Which reminded me: Heat of a dryer.
Which reminded me: Dry heat.
Which reminded me: Dry heaves.
Buy Mylanta for Jo.
Play date. Violet needs more friends.
As I dusted an end table, I glanced at my watch. Would there be enough time for the wine to sufficiently chill? I pushed three bottles of chardonnay into the ice bin of the freezer then set the oven timer for forty minutes. Before leaving the kitchen, I washed the floor in the main cooking area on my hands and knees, because damp mops simply redistribute the dirt into fuzzy lines.
I shook the foyer rug outside and draped it over my shoulder, then pulled out my pocket knife and snipped enough daisies and snapdragons and rosemary sprigs for a dining-room-table centerpiece.
Passing through the kitchen, I stirred the masala and called to ask the electrician to return on Friday to correct that flickering fluorescent bulb that made the laundry room look like an old black-and-white movie. The electrician reminded me of the light he fixed in the bathroom, which reminded me of the bathroom-wall bulletin board where we display clippings that amuse us. Since one of these guests tonight was Jo’s boss, I found and pinned up the story from the Rochester Business Journal that featured Jo in the “Twenty Young Executives to Watch” issue.
All the while, I performed house-cleaning triage in my mind: The sandy front stoop—critical. I did not have to soak the knobs on the stove in ammonia water, not until tomorrow, but the backdoor throw rug with dried banana pudding either needed to be laundered or tossed into the closet. I could ignore the master bedroom if I shut and locked the door, but what if they wanted to see the house? They’d know we’d only lived here a year. Out of courtesy, women would request a tour, men wouldn’t, but I couldn’t be certain the group would be all male.
Cover Violet’s pee stain with throw pillows from living-room couch.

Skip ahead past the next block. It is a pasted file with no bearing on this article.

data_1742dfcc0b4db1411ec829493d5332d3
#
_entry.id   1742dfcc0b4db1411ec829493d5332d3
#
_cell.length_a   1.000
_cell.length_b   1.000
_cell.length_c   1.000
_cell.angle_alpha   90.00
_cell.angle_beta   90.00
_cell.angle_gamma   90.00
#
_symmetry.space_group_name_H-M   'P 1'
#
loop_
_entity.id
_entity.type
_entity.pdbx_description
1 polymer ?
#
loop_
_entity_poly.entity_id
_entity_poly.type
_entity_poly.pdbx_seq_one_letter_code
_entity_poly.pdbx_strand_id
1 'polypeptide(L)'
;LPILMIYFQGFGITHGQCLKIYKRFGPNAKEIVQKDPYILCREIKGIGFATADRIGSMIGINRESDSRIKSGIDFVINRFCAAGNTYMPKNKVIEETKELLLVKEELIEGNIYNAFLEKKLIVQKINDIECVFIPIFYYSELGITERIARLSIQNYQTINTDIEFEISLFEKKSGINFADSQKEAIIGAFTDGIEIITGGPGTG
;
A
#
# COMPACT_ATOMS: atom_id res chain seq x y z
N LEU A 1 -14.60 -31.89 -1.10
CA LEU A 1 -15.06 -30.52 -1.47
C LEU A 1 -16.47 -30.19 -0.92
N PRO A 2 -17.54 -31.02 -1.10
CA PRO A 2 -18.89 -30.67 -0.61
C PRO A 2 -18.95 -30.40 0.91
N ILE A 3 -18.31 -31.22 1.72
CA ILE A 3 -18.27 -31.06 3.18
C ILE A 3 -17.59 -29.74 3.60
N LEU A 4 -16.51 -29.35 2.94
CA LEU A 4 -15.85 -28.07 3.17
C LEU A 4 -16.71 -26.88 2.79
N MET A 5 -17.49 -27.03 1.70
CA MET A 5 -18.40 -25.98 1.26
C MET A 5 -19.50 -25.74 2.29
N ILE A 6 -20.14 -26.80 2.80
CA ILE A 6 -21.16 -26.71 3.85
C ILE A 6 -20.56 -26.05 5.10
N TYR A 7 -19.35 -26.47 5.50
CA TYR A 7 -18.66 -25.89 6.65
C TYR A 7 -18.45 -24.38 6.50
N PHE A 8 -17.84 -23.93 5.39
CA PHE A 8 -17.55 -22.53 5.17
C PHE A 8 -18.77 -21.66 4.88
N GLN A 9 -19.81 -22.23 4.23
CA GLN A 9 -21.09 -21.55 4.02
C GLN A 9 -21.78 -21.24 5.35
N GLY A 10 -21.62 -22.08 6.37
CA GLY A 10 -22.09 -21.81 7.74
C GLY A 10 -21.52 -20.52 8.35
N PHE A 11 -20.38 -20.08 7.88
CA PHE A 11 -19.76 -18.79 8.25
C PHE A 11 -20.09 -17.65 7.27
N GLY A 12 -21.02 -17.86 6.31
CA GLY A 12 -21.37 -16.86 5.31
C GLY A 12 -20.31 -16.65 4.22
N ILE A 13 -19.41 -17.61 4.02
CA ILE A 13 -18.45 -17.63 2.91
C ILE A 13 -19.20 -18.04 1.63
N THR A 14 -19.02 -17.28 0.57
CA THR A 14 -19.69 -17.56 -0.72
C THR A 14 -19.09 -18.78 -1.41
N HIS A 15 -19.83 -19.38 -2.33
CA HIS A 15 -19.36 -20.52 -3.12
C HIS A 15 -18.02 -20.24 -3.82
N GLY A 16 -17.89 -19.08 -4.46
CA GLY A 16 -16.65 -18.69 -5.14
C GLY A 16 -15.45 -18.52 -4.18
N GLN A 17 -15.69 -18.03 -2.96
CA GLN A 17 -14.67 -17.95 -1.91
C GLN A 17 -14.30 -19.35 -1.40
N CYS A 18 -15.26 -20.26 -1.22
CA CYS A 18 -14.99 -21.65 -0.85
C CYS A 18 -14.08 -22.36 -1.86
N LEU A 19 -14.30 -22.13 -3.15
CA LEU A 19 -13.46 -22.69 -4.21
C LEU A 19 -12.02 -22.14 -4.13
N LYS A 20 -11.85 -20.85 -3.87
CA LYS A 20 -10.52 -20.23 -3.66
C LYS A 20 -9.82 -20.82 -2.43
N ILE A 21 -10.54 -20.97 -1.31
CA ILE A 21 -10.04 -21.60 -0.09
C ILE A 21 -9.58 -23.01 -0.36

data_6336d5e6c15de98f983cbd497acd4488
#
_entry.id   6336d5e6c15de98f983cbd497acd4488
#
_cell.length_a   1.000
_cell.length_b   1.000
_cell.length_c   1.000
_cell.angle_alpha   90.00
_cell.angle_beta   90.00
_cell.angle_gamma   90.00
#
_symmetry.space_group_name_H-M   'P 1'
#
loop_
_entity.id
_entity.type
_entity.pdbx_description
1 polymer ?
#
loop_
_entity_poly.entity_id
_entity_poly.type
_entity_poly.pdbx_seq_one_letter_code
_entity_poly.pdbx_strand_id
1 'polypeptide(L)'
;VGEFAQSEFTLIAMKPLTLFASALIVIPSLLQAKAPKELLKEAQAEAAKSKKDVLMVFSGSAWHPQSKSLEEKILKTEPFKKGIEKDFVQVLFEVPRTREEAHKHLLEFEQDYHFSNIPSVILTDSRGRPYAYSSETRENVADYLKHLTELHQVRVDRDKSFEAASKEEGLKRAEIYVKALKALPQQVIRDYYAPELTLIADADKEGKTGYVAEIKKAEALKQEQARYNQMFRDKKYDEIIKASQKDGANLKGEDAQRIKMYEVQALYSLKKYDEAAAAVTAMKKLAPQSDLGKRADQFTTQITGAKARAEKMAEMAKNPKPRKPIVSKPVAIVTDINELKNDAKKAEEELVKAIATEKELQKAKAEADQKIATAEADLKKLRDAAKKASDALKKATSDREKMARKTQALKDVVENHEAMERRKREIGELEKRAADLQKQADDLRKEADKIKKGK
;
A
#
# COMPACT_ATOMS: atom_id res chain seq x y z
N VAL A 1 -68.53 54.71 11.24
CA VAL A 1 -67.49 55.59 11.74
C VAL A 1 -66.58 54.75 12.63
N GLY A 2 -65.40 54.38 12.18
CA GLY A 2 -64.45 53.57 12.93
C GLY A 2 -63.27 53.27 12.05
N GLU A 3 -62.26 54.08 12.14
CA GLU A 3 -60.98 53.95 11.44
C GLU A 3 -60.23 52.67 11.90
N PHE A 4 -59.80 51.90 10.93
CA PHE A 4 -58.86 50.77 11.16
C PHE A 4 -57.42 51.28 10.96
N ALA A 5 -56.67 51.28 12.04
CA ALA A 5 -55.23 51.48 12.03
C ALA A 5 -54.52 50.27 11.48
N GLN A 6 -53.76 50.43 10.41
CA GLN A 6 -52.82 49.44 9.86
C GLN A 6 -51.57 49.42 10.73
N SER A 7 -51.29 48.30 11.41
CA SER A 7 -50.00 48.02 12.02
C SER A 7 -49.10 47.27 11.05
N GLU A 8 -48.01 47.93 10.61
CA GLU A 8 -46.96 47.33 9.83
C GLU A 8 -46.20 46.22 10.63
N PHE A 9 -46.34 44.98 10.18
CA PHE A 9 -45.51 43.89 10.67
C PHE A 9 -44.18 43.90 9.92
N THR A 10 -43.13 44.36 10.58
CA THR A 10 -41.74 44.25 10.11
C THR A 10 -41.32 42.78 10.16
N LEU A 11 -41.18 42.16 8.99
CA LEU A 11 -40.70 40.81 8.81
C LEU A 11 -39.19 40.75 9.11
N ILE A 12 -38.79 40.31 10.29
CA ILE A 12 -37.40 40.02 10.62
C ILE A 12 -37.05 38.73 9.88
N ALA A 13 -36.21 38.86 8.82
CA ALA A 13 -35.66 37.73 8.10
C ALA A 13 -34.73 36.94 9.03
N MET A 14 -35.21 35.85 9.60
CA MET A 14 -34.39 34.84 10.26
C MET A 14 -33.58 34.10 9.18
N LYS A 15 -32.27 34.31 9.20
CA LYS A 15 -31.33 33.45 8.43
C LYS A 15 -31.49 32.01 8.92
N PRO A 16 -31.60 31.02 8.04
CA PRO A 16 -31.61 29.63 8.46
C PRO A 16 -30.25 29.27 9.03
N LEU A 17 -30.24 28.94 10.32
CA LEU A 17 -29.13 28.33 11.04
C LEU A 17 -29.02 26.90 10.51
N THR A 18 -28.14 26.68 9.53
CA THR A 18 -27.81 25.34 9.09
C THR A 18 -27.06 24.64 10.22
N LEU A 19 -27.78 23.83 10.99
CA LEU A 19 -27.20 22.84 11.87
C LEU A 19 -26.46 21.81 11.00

Remember to call man to come shampoo couch.
Property taxes paid first.
C-3PO. Was Violet too young for Star Wars?
By five-thirty, I’d set the table and made the salad. Wine was back in the refrigerator, rice simmering in the steamer. I had time to pick five innocuous CDs that would allow for conversation but still convey to the world that we are eclectic and current.
At five to six, I was dressed and sipping a glass of cabernet. I dimmed the lights and lit the candles. This was the first time all afternoon I’d slowed down enough to notice my breathing and the beating in my chest. Though I’d taken a shower, my head was warm and flushed, fresh sweat beading on my forehead. I had that lingering glow from a full day of aerobics. Maybe I’d lost a few pounds.
Join a gym?
Buy birthday card for Jim, Jo’s CFO.
Get Violet’s portrait taken.
Check with dentist to make sure baking-soda toothpaste is okay for children’s teeth.
I knew Jo would remember the evening as a success, though the details that created it would escape her. She wouldn’t realize that a meal from scratch takes at least six hours, and that I’d magically done it in three. She wouldn’t know that I vacuumed the seats of the dining-room chairs or oiled the squeaky hinge of the front door or played the CDs in random mode to help stimulate anticipation, but these things are important to me because this is what I do, and I do it very well.
Linc’s Tame-and-Easy Masala serves six
This is a good dish to try on people who are wary of Indian food. It tastes more like a cross between Indian and Mediterranean cuisine.
1/2cup vegetable oil
1tablespoon cumin seeds
7cardamom pods (Any variety is fine, but I like the large black pods; they have a deep, smoky flavor.)
8ounces onions, chopped
9cloves of garlic, chopped
3tablespoons minced ginger
3big tomatoes, chopped
3pounds skinned chicken thighs (Don’t even think of using white meat; it’s dry and tasteless in this and most other recipes.)
1/3cup plain yogurt
Salt and pepper to taste
1teaspoon garam masala (This can be bought, already made, in any Asian market. It’s not a critical ingredient, but it does add some life to the sauce.)
Heat the oil in a big pan over medium heat. Put in the cumin, cinnamon, peppercorns and cardamom and stir a few seconds before adding the garlic, ginger and onions. Stir a few more minutes, then put in the tomatoes and chicken. Add a few shakes or pinches of salt and fresh ground pepper. Mix together and bring to a boil, then cover, reduce heat to low and let simmer for an hour. Add the yogurt and garam masala, stir and serve over basmati rice.